For loans made after July 1999, lending institutions are required (by federal law) to automatically cancel Private Mortgage Insurance (PMI) when the loan balance falls below 78 percent of the purchase amount - but not when the borrower earns 22 percent equity. (There are exceptions -like some "high risk' loans.) The good news is that you can cancel your PMI yourself (for your loan that closed past July '99), regardless of the original purchase price, at the point the equity gets to twenty percent.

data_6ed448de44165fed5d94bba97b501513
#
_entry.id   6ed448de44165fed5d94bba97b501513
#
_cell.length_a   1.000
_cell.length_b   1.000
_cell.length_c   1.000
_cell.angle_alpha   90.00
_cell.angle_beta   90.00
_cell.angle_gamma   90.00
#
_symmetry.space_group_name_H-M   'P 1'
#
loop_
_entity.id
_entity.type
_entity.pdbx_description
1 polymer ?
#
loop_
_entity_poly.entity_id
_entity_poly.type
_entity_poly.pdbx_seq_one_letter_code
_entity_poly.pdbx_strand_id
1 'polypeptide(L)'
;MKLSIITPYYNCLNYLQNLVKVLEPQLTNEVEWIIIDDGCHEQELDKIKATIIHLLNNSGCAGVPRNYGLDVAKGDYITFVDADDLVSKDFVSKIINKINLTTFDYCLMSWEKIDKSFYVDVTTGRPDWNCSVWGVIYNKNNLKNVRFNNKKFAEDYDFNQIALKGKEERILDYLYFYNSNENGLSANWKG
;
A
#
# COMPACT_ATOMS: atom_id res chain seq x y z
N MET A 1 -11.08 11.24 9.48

Study your statements often. You'll want to stay aware of the the purchase amounts of the houses that are selling in your neighborhood. If your loan is fewer than five years old, it's likely you haven't paid down much principal - it's been mostly interest.
Once you think you've reached 20 percent equity, you can begin the process of getting PMI out of your budget. First you will notify your lender that you are asking to cancel PMI. Next, you will be asked to submit documentation that you have at least 20 percent equity. A state certified appraisal using the appropriate form (URAR-1004 - Uniform Residential Appraisal Report) is the best proof there is - and almost all lending institutions request one before they'll cancel PMI.
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